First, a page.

The diagnostic performance of CT in routine clinical practice is insufficient to exclude or confirm pleural mesothelioma.
Raleigh, NC (PRWEB) January 05, 2017
A new study performed in Glasgow found that CT scanning, an imaging procedure that utilizes X-rays to create detailed three-dimensional images, was able to accurately identify pleural mesothelioma only about 58 percent of the time. Surviving Mesothelioma has just published an article on the new report. Click here to read it now.
Researchers at Queen Elizabeth University Hospital looked at the cases of more than 300 pleural mesothelioma patients, comparing their CT results with their final diagnoses.
“The diagnostic performance of CT in routine clinical practice is insufficient to exclude or confirm pleural mesothelioma,” writes Dr. Selina Tsim with the Pleural Disease Unit at Queen Elizabeth.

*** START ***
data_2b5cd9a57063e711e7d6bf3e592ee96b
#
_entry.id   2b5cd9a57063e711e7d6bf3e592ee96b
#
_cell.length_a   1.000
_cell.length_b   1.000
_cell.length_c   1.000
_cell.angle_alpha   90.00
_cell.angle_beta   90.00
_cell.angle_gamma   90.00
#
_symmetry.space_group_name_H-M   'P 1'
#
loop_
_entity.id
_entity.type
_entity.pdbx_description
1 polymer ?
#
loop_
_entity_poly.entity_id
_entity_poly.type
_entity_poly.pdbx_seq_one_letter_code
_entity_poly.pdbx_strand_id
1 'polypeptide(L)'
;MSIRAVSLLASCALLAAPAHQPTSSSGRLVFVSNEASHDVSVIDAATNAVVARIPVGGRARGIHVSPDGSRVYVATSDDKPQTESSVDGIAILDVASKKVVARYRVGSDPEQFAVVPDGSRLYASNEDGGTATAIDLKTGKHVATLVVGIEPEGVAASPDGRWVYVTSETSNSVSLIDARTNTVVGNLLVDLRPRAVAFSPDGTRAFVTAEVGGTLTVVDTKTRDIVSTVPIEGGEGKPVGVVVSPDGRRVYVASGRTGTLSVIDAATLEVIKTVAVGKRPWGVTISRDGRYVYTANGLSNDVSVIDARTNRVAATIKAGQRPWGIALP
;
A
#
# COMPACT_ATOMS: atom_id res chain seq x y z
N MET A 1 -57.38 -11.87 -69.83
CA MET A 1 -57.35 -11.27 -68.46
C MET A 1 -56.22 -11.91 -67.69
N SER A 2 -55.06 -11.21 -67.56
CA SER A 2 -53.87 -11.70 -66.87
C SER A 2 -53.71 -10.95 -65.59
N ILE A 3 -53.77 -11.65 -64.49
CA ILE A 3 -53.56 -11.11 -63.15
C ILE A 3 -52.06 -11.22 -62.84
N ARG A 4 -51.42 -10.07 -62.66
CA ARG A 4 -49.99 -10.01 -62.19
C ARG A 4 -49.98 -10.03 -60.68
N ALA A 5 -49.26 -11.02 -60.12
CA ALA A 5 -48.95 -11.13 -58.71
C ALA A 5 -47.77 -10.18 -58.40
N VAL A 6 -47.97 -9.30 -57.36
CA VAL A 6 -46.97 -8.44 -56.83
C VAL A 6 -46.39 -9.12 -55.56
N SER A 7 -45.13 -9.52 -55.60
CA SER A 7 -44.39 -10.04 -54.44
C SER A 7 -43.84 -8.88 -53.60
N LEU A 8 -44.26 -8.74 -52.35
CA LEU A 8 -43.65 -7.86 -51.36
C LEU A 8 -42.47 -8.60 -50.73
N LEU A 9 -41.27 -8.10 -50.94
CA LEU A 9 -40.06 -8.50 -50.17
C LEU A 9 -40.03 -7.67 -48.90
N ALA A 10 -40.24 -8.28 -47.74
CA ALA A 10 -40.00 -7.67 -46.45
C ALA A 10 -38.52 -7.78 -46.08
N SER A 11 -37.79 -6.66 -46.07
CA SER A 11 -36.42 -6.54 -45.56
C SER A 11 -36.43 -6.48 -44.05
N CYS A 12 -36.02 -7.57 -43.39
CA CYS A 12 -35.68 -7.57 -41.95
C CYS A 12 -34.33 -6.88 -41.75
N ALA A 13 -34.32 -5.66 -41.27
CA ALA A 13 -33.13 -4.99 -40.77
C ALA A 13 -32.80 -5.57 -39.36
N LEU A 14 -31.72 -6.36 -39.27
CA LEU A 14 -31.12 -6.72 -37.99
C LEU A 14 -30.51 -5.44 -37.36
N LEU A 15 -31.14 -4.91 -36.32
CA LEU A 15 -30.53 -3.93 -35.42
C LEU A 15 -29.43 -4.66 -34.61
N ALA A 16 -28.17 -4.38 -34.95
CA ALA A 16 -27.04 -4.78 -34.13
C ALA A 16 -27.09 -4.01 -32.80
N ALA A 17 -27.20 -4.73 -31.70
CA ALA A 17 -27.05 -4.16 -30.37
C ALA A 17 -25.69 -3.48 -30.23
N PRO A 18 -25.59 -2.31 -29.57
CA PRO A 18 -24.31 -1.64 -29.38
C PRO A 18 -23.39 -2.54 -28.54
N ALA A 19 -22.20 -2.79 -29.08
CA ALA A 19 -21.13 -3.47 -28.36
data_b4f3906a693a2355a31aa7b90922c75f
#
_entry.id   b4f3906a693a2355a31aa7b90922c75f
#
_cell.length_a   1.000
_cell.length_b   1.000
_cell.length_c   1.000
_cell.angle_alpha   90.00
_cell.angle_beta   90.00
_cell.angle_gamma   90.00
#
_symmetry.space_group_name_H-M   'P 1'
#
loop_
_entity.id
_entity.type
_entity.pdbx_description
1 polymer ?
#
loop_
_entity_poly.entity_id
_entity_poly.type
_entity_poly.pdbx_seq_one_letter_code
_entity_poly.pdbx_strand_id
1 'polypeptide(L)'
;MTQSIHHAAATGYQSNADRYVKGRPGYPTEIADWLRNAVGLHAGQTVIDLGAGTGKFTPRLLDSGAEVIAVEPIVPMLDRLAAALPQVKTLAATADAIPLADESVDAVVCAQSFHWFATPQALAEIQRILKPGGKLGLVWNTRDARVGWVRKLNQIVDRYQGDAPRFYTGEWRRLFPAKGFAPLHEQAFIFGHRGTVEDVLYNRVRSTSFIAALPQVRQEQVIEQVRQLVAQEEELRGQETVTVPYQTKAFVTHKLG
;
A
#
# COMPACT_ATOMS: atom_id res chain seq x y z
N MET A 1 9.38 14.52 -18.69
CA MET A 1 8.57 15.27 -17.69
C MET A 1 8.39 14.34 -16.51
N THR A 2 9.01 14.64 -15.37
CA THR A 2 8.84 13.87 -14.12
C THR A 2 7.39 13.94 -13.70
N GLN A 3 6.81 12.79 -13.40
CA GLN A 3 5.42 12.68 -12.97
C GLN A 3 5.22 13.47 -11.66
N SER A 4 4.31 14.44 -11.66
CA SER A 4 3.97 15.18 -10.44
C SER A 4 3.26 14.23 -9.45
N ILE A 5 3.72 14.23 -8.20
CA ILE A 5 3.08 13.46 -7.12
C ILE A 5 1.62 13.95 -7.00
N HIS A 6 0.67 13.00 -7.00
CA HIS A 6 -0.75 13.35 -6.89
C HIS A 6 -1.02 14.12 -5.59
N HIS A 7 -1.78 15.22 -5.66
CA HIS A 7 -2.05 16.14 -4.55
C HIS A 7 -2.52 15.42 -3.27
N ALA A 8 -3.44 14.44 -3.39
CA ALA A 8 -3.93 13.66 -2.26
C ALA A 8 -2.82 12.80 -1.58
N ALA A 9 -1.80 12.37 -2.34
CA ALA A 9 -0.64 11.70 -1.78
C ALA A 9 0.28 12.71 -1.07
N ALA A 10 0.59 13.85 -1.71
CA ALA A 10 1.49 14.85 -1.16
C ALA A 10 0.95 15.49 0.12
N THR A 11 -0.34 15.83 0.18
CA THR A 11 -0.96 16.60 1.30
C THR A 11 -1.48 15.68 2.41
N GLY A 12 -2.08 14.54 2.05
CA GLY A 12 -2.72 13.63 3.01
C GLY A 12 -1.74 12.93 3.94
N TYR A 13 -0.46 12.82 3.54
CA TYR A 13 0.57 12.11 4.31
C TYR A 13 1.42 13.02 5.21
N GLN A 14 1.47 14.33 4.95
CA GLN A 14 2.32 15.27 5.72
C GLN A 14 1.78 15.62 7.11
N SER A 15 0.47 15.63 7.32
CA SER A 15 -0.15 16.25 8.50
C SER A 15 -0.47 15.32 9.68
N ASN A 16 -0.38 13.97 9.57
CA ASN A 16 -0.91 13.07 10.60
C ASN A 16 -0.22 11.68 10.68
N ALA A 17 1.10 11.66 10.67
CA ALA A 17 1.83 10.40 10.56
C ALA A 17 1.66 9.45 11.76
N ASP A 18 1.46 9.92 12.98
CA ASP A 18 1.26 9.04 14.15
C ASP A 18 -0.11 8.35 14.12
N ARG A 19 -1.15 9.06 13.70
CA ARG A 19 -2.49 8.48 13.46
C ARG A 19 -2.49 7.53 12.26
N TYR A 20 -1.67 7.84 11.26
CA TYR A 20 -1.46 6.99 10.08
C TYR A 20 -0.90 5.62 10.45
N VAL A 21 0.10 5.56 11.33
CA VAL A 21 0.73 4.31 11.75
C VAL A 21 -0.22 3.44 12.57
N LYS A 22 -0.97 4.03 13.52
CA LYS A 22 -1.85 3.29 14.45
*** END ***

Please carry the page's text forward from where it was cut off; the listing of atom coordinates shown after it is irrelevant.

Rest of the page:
Although CT scans that were interpreted by specialized thoracic radiologists tended to be more accurate, the study suggests that a negative CT scan should not negate the need for pleural biopsy in cases of suspected mesothelioma.
“Most people suspected of having pleural mesothelioma will undergo a CT scan at some point and this study can help put the those results into perspective,” says Alex Strauss, Managing Editor of Surviving Mesothelioma.
For all the details of the new CT study, including some of what is being done to help improve the diagnostic accuracy of CT for mesothelioma, see Diagnostic Accuracy of CT Limited for Pleural Mesothelioma, now available on the Surviving Mesothelioma website.
Tsim, S, et al, “The diagnostic performance of routinely acquired and reported computed tomography imaging in patients presenting with suspected pleural malignancy”, January 2017, pp. 38 - 43, https://www.ncbi.nlm.nih.gov/pubmed/28024694
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